The contest now resembled that of April 7 when the ironclads had first tested the main ship channel. But unlike the spring battle, the New Ironsides featured prominently in the fight. The broadside ironclad fired 483 times and in return received 70 hits while standing directly between Fort Moultrie and the Weehawken. Two 10-inch columbiad solid shots from Sullivan's Island hit in close proximity damaging one of the iron plates.


Otherwise, damage was limited to shutters, stringers, and chains.

The same could not be said of the USS Patapsco. One of three hits on that monitor shot away the smokestack. With that damage, the monitor's engine could not function properly. So after firing eighteen XV-inch shells, eleven shrapnel, one stand of grape, and thirty Schenkle projectiles from her 8-inch Parrott, the Patapsco gave way to allow the Montauk to take a better position. The Montauk received 43 hits wile firing back twenty-eight XV-inch shells and seven stands of grape. The USS Passaic labored in the channel with damage from earlier action which hindered steerage and turret traverse. Yet Lieutenant-Commander Edward Simpson managed to hold her in line to fire nineteen XV-inch shells and thirty 8-inch Schenkle shells. In return the Passaic was hit 51 times, mostly from Battery Bee. Simpson summarized the damage:
Her side armor is broken through in several places, and the plates are spring off some inches from the overhang; she has now seven holes thorugh the deck, all of which make bad leaks; several hard hits on the ring around the base of the turret cause it to chafe against the deck plates under it, making it difficult to revolve the turret; several deck plates are started, and the armor at the stern is sprung apart 6 inches.
Yet, Simpson felt if required he could keep the Passaic in action. Also in the thick of the fight, the USS Nahant fired fifty-four XI-inch shells and eighteen XV-inch shells, while receiving four hits. The Lehigh fired twenty-two shells and received twenty-nine hits. Meanwhile, on the Weehawken, Colhoun refocused efforts to get his ship afloat. Right in the middle of the engagement, he sent his men to breakfast. Afterwards he ordered fires on Fort Sumter just to show the monitor was still in the fight, even if aground. Colhoun later tallied the score:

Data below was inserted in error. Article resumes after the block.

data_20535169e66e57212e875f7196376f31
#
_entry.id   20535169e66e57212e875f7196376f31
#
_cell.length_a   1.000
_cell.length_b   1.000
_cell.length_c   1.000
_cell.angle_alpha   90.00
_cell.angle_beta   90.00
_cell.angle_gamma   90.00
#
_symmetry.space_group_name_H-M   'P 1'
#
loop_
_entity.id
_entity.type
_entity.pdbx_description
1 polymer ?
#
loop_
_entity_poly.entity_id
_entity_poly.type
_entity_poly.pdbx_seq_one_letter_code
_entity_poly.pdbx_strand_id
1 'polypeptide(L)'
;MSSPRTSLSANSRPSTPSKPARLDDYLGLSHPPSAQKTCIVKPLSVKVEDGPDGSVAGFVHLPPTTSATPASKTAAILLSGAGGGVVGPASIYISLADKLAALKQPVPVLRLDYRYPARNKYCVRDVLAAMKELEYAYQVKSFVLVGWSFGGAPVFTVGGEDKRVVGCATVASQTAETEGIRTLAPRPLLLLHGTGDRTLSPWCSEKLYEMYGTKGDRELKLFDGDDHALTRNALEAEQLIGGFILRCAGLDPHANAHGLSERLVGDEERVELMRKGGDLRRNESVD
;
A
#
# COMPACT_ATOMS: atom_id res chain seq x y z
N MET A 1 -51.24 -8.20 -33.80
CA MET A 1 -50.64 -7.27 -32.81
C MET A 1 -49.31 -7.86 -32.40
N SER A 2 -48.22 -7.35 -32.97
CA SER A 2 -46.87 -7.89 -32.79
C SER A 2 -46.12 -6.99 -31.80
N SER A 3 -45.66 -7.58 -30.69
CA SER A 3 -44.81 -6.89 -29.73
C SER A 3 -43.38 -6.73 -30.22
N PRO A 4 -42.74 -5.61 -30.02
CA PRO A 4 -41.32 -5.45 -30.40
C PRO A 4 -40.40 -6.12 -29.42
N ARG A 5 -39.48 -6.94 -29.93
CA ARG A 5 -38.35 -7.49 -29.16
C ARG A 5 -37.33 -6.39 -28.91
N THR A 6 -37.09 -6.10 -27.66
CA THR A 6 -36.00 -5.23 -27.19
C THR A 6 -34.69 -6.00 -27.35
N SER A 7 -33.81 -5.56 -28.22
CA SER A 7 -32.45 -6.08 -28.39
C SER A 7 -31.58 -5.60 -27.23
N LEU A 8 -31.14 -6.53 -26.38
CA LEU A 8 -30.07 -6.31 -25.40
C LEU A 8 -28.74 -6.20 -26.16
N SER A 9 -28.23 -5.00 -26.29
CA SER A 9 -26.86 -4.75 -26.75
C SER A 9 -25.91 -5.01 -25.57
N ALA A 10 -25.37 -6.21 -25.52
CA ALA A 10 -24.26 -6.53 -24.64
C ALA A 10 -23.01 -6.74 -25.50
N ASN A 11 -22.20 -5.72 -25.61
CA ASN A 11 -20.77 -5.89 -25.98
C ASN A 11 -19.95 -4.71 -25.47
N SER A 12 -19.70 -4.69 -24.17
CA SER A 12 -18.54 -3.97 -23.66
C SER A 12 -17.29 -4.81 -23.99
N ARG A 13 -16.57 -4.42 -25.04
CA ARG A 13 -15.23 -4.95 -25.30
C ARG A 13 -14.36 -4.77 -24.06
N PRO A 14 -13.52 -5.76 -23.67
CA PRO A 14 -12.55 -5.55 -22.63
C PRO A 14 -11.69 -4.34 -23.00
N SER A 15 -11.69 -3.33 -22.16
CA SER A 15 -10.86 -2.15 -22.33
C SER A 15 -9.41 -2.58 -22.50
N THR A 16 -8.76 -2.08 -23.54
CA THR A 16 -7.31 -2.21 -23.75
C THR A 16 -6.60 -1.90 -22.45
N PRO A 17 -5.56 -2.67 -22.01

We were hit twenty-four times, doing no very serious damage; one shot struck the lower part of the overhang, passed under, made a hole about 3 inches, afterwards ascertained to be about 7 inches in diameter, and fractured the iron from the angles; the leak was soon stopped. We fired at Moultrie and Battery Bee 36 shell, at Sumter, 46; total 82.
The hit on the hull described by Colhoun may have come from the 7-inch Brooke at Fort Moultrie. However it was among the last shots ever fired from the gun. Lieutenant R.Y. Dwight, commanding that gun's section, recalled firing eleven shots at the Weehawken before receiving orders to fire on the other ironclads "with 20-pounder charges and wrought-iron bolts." After five or six of these shots, the bands on the gun cracked. In addition to that gun, two others on Sullivan's Island were disabled - the 8-inch columbiad damaged by the Weehawken and a rifled 32-pdr with a trunnion shot away.

By 1:30 p.m., Dahlgren signaled his ironclads to pull back. The tide was coming back in and he didn't wish to risk another running aground. Furthermore the tide should free the Weehawken. The withdrawal was by unit with the Lehigh remaining to cover her grounded sister. At 4:30 p.m. the Weehawken floated off the shoal and moved out into the channel.

This particular drama on September 8 thus concluded. But another was about to start. Dahlgren held to his plan to have a boat landing force assault Fort Sumter that night.

(Citations from ORN, Series I, Volume 14, pages 549, 551, 556, and 557. OR, Series I, Volume 28, Part II, Serial 46, pages 714 and 723.)